Hopper’s most famous painting, Nighthawks, evokes such a foreboding feeling of American loneliness that it inspired everything from the aesthetics of film noir to a Tom Waits’s record documenting solitude in a booming metropolis. Three customers sit in an all-night diner, not altogether different from the setting of “The Killers,” while the bartender in a white paper hat looks ahead out the window. Everyone appears unhappy, and no one seems prepared or willing to interact with anyone else. The streets outside are empty.
As Gordon Theisen writes in his brilliant 2006 book, Staying Up Too Late: Edward Hopper’s Nighthawks and the Dark Side of the American Psyche:
[W]hat keeps Nighthawks fresh and striking despite its familiarity is that it evokes a generally unacknowledged side of a nation that touts its optimism, and offers up hope and progress as its very reason for being […] In a single, cogent, concentrated image, Nighthawks manages to reflect our attitudes toward individuality, cities, technology, nature, freedom, sexuality, women, money, experience, success, and religion. But it does so darkly, through its dejected sensibility, its desolation.
One look out the window and something inside ourselves makes it clear that we are now citizens of the night. We all sit inside that diner, waiting for a killer to emerge out the alley and break through the door.
John Moore’s photograph of Donald Trump at the UN functions as a contemporary Hopper, depicting the United States’s loneliness, isolation, and suicidal individualism. Trump is not only the perfect Hopper subject — a New York con man with his name on gigantic structures casting shadows over the pedestrians at their feet — but sitting alone, seconds away from hearing evidence of exactly how the world rejects him, he is both in the literal sense, but also in a deeper spiritual sense, a stand-in for the modern American.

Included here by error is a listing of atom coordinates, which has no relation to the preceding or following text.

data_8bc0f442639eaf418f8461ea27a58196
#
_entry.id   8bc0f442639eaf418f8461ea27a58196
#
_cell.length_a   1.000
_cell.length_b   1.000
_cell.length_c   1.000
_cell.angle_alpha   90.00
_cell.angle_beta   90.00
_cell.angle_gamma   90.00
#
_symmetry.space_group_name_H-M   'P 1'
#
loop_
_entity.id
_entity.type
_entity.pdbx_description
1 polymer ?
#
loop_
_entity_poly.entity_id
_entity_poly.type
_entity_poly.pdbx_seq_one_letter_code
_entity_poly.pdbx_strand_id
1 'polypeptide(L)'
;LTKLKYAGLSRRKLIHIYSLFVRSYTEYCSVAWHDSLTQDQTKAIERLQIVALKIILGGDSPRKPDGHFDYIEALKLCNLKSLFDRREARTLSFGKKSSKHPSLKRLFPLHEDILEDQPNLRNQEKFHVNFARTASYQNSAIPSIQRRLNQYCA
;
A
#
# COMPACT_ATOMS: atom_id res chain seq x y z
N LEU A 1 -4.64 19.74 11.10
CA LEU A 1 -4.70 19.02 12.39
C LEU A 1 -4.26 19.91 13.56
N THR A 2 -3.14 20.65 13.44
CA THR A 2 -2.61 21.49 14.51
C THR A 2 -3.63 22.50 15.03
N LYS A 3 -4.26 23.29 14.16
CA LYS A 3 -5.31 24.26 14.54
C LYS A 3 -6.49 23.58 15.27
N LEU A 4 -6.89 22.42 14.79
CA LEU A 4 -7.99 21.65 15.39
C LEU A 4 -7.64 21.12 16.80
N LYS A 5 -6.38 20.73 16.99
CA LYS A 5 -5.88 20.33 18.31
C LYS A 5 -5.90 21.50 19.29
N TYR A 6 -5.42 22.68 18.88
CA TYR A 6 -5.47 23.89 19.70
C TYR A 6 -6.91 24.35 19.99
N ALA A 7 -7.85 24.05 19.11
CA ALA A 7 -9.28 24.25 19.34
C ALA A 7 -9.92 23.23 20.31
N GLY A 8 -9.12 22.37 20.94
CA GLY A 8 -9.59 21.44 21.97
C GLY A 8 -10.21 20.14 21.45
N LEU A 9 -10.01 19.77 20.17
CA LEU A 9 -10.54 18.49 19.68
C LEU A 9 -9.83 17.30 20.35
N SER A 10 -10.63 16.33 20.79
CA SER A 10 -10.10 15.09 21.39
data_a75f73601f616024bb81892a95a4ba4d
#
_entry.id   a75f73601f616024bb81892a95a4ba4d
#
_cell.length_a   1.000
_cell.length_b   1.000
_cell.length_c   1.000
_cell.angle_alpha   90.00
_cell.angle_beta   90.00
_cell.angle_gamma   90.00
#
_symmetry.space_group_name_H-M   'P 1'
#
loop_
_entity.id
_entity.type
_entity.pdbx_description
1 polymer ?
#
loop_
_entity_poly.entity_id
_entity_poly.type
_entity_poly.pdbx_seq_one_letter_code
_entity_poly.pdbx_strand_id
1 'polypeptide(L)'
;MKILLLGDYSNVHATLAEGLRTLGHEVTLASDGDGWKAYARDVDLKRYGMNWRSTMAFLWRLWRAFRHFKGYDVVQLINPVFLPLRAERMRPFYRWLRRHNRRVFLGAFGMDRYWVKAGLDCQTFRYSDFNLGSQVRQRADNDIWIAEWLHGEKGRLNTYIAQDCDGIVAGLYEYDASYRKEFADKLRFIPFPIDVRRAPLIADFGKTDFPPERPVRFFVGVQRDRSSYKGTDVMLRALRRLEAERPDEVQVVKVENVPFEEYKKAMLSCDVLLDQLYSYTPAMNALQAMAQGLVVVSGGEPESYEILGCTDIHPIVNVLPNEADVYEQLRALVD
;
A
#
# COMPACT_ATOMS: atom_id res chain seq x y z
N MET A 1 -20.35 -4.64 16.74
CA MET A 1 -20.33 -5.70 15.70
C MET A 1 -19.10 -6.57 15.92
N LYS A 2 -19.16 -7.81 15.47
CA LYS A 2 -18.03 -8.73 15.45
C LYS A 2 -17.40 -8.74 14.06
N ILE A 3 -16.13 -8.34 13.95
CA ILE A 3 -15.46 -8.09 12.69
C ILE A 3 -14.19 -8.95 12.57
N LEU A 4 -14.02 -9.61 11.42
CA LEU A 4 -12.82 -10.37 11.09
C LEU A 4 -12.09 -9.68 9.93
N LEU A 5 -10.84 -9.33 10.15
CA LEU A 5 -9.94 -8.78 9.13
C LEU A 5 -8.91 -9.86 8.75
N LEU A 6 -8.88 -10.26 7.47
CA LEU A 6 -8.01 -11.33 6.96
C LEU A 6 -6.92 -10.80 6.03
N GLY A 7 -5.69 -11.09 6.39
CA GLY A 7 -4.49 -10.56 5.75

A coalescence of multiple studies demonstrates the depth of American loneliness. Cigna, the health insurer, surveyed 20,000 Americans, and found that over half consider themselves lonely, with two-fifths admitting that they are “isolated from others.” The problem of American isolation is becoming so severe that books on the subject are almost becoming their own genre.
Trump is not a contradiction of the American ideal so much as he is a culmination of our culture that extols the pursuit of profit and shows no mercy for the “losers” — whether they are disabled people without health care, children without drinking water in Flint, Michigan, ethnic minorities, immigrants, or refugees. Hopper’s America is one where people are always alone and under threat — artistic realism for the reality of a country without networks of sympathy and social services.
During his attempt to transform the UN General Assembly into one of his demagogic rallies, Donald Trump became like the personification of the United States’s spiritual crisis. Beyond his tragic failure of leadership, there exists the larger tragedy: Trump is not a leader as much as he is a follower. He is following the sad, lonely, and spiritually destructive direction American culture mapped many decades ago.
David Masciotra (www.davidmasciotra.com) is the author of four books, including Mellencamp: American Troubadour (University Press of Kentucky, 2015) and Barack Obama: Invisible Man (Eyewear Publishing, 2017).